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The SESCO Report – April 2014

Six Management Mistakes

Sometimes it seems as though there are a thousand ways supervisors and managers — with the best of intentions — can get your company into a lawsuit. The following mistakes are the most common:

Mistake #1 — Making Unlawful Preemployment Inquiries

That's an interesting accent you have. Where were you born?

Do you have any children? If so, will you have any daycare problems?
How will you get to work?

Inappropriate questions during interviews and other preemployment contacts are a primary source for claims of discrimination. The courts generally assume that if you asked a question, you intended to use the answer as a factor in your hiring decision. Therefore, any questions about or references to protected categories like sex, age, race, national origin, or religion can later be used against you in a discrimination claim.

Mistake #2 — Delivering "Dishonest" Evaluations

I'm giving you a "satisfactory" rating and I think we both know what that means in this company.

I gave her a "good" rating even though her work is poor, because I think a "poor" rating would be demotivating.

Many managers and supervisors avoid the discomfort of delivering a review that indicates poor performance and instead cop out with a "satisfactory" rating. As a result, many legitimate actions taken against an employee based on poor performance can be questioned because the performance reviews are positive.

Mistake #3 — Too Vague in Discipline and Performance Write-ups

Sally, your work could use improvement.

I'm making a note here that we talked about your performance.

Jay's poor performance is unacceptable, and I'm just going to spell it out — he's lazy.

Because of the desire to avoid unpleasantness, managers and supervisors will often write something on performance evaluations like "needs improvement." That's too vague. Does it mean the employee did a great job, but there's always room for a little improvement, or does it mean that the employee did a terrible job?

Or, how about "Talked about your performance." Was that to tell her how exceptional her performance and behavior were?

And then we've got judgment words like "lazy." Again, too vague. Create documentation and give specific examples of the unacceptable behavior.

Mistake #4 — Making Rash Disciplinary Decisions

That's it, I've had it, you're fired.

Ultimately, firing may be the appropriate thing to do, but instantly in anger isn't the way to do it. First of all, an angry, public tirade gets those "I'm going to sue" juices flowing. Second, you should never fire without carefully reviewing the circumstances with HR or SESCO. They are in a good position to evaluate the appropriateness of the punishment and its consistency with previous similar cases.

Mistake #5 — Making Uninformed Responses to Medical Leave Requests

Why will you need time off? Can you verify your medical diagnosis?

Why were you in the hospital?

Why do you have to take that medication?

Few supervisory situations are as frustrating and challenging as dealing with employee requests for medical leave, but managers and supervisors have to curtail that frustration and respond professionally.

You just don't want your managers and supervisors managing FMLA leave. The basic rule for managers and supervisors should be: Contact HR or SESCO.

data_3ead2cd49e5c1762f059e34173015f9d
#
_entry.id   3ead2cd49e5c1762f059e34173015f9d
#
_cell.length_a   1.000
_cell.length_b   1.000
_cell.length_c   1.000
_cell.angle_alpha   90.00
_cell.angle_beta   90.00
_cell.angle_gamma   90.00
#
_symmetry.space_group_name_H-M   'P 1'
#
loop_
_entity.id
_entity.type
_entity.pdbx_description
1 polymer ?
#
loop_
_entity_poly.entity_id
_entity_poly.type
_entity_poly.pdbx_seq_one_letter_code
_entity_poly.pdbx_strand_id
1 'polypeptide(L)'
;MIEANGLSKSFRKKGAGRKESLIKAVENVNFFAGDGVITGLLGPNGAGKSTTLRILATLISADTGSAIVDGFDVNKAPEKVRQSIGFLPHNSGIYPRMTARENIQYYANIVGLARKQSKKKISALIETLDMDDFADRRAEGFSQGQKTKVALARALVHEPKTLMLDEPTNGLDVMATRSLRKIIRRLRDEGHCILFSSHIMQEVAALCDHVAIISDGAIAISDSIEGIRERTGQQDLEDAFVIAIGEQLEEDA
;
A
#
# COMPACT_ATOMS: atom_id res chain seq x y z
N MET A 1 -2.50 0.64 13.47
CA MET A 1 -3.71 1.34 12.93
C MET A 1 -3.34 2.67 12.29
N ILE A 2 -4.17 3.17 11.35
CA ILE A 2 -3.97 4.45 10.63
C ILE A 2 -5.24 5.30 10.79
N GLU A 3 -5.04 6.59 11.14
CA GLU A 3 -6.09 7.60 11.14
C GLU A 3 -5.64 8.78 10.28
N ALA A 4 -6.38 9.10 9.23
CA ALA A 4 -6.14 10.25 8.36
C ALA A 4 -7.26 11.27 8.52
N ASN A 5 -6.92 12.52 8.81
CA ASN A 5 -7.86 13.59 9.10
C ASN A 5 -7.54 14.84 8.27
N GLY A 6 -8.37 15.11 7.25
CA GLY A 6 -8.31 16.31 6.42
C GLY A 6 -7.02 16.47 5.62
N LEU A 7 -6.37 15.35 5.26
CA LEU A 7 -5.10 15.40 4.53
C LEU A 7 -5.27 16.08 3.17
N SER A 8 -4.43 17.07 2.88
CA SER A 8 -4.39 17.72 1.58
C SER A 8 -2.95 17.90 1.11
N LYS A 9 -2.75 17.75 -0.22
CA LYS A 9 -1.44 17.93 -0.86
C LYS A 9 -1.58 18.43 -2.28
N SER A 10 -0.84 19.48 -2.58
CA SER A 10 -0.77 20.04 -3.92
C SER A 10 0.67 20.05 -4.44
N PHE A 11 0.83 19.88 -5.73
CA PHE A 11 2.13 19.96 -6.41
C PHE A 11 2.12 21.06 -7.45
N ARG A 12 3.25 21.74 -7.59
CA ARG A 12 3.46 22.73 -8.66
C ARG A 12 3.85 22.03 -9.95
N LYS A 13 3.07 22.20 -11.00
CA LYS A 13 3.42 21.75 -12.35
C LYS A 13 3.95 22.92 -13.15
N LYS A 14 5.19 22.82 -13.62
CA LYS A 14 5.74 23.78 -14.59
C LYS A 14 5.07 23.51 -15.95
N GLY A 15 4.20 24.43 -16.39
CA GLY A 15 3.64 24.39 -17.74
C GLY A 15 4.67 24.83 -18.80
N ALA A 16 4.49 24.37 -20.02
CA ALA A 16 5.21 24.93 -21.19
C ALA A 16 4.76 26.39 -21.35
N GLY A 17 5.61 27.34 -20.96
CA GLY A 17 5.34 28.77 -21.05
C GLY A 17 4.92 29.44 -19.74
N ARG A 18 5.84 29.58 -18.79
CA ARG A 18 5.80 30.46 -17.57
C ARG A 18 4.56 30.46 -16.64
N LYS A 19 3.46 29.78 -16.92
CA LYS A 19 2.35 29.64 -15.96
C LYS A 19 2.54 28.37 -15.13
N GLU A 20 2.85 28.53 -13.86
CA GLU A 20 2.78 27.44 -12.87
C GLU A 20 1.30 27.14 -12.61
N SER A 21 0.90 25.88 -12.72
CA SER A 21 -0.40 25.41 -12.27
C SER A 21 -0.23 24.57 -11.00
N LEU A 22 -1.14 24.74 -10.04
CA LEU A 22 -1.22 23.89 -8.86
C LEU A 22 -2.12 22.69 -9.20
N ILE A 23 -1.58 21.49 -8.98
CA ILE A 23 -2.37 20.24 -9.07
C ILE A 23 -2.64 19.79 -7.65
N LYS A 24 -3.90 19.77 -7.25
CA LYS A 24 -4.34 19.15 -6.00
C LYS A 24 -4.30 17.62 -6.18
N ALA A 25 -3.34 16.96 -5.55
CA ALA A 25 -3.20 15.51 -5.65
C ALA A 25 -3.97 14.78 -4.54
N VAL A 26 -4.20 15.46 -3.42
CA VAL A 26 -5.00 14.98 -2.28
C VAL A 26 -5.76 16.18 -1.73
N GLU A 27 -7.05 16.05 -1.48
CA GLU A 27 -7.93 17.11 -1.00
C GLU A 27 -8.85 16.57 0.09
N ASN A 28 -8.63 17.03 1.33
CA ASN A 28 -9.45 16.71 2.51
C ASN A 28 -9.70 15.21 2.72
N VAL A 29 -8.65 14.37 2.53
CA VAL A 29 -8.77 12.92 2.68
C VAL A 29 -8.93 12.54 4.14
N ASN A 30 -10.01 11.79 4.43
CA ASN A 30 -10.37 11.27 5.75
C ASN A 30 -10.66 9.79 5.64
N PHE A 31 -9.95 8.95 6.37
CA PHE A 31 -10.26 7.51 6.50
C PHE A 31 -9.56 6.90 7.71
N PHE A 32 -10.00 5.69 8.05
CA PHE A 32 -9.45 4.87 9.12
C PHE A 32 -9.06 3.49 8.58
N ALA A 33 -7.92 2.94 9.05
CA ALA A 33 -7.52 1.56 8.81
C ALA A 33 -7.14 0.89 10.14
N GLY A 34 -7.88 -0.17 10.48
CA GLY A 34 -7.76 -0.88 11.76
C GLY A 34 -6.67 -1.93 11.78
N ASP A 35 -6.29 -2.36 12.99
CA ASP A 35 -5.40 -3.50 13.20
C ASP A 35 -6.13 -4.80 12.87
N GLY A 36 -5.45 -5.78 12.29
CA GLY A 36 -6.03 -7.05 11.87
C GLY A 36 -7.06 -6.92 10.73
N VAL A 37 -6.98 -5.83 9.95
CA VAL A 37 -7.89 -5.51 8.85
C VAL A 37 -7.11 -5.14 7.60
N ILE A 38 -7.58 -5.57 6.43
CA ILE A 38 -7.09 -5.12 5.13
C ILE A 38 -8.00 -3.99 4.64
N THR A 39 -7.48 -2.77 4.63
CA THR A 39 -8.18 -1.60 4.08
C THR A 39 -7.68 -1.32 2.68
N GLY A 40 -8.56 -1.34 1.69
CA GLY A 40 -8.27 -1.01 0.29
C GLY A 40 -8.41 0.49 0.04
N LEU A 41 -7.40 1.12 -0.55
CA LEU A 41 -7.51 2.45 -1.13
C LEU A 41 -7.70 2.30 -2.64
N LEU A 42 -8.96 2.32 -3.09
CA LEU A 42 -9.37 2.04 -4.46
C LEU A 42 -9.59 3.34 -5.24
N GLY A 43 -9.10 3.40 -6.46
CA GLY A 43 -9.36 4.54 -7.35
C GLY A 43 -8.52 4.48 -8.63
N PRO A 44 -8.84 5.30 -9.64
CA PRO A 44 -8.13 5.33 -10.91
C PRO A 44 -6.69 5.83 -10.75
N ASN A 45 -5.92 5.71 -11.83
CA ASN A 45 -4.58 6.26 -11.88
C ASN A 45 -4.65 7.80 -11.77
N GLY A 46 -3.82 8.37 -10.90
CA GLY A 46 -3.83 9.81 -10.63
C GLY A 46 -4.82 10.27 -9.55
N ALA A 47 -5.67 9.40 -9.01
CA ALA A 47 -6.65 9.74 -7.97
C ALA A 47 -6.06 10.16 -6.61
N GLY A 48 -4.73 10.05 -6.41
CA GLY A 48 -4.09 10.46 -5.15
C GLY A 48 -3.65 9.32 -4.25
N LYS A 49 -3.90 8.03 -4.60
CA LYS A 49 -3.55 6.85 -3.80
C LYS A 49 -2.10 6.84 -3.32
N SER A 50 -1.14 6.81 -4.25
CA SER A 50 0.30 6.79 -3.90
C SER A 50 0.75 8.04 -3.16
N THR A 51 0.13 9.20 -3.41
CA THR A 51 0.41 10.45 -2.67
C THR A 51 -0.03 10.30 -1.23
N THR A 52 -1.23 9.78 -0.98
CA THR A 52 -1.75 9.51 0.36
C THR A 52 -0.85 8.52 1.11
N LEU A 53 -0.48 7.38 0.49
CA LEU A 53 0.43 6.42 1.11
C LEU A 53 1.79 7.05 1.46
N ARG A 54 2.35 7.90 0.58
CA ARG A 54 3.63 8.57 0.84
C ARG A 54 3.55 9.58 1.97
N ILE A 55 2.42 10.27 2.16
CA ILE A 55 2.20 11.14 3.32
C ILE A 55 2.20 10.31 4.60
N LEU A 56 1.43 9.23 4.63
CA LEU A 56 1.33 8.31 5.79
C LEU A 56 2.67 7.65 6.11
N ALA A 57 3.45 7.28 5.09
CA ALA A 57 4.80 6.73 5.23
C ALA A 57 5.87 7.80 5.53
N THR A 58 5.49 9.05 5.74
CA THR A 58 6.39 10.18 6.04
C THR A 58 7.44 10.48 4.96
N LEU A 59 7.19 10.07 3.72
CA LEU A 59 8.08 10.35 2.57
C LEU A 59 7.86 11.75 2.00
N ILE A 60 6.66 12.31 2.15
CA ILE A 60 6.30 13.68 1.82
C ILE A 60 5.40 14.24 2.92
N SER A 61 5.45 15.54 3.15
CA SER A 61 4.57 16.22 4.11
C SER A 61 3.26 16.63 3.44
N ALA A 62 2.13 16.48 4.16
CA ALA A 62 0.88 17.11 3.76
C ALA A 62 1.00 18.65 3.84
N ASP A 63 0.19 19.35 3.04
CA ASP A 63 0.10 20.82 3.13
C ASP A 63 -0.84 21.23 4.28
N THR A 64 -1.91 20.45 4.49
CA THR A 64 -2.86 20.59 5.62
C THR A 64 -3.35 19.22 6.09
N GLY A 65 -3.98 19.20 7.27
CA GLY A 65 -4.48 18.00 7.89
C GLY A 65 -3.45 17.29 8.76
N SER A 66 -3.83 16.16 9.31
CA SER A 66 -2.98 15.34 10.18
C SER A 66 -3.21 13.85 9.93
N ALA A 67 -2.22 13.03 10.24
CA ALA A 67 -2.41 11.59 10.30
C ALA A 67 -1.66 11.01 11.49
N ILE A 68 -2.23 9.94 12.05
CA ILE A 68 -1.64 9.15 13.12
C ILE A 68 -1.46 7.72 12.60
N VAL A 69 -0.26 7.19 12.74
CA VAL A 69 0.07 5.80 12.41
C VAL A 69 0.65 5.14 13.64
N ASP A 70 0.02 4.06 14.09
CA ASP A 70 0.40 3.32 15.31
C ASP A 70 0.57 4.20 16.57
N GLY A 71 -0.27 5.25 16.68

Mistake #6 — Not Realizing the "Power" of the Supervisor

Let's go out for a drink after work. Then maybe we'll grab dinner.

I'm hoping everyone will contribute generously to my son's baseball team.

Inviting an employee out for a drink after work may seem like a simple gesture, but the subordinate may view it as an order. Especially if the request is repeated, it can always be viewed as coercion or harassment. Supervisors and managers are agents of the company, and when they engage in behavior that may be considered harassment, it's especially egregious because of the power they have over their employees.

Another aspect of supervisors' agent status is that if the supervisor knows, the company knows. The company can't say, "We weren't aware of the situation."

SESCO Staff Recommendation

It is critical that supervisors and managers be trained on the basic do's and don'ts of human resource management to include:

Screening and hiring
Disciplinary action up to and including termination
ADA/Family and Medical Leave
EEOC rules and regulations
Company policies/employee handbook

Not only does SESCO's training provide to managers and supervisors what they cannot say but also we provide our recommendations for what employers should do and say during these critical times of employment action. We welcome the opportunity to assist in training your supervisors to ensure that they are not only effective but also avoid getting themselves or you organization into a legal mess.

Unions Are Dead. Think Again!

With a pro-union-friendly White House and subsequently a very pro-labor NLRB, union activity across the country is on the rise. Union membership is at an all-time low in the private sector and as such, unions are desparate for dues paying members. Activity is also up due to the power of Executive Order rule making by the White House and their push for "quicky elections." This pro-union environment allows big labor to target smaller employee groups which have traditionally been left alone.

With unions targeting smaller employer groups to include non-traditional unionized industries, SESCO clients have experienced labor activity in the following industries:

Fast food
Automotive retail dealerships
Smaller manufacturing companies
Home health/hospice care
Physician groups
Automotive service
Long-term care

And, of course, the traditional industries such as auto manufacturing, hospitals, energy/natural resources and others.

It is critical that all organizations are aware of the potential vulnerabilities. Recently, a client contacted SESCO stating that they had heard "about two weeks ago there was union activity. Then we received a petition to schedule a secret ballot election."
This is alarming in that the employer was so unaware of the activity within their organization.

To make things more difficult, union tactics have changed drastically over the years. Many times, as in the case noted above, an employer will not know that a union has targeted their facility until it's too late. Current union tactics include: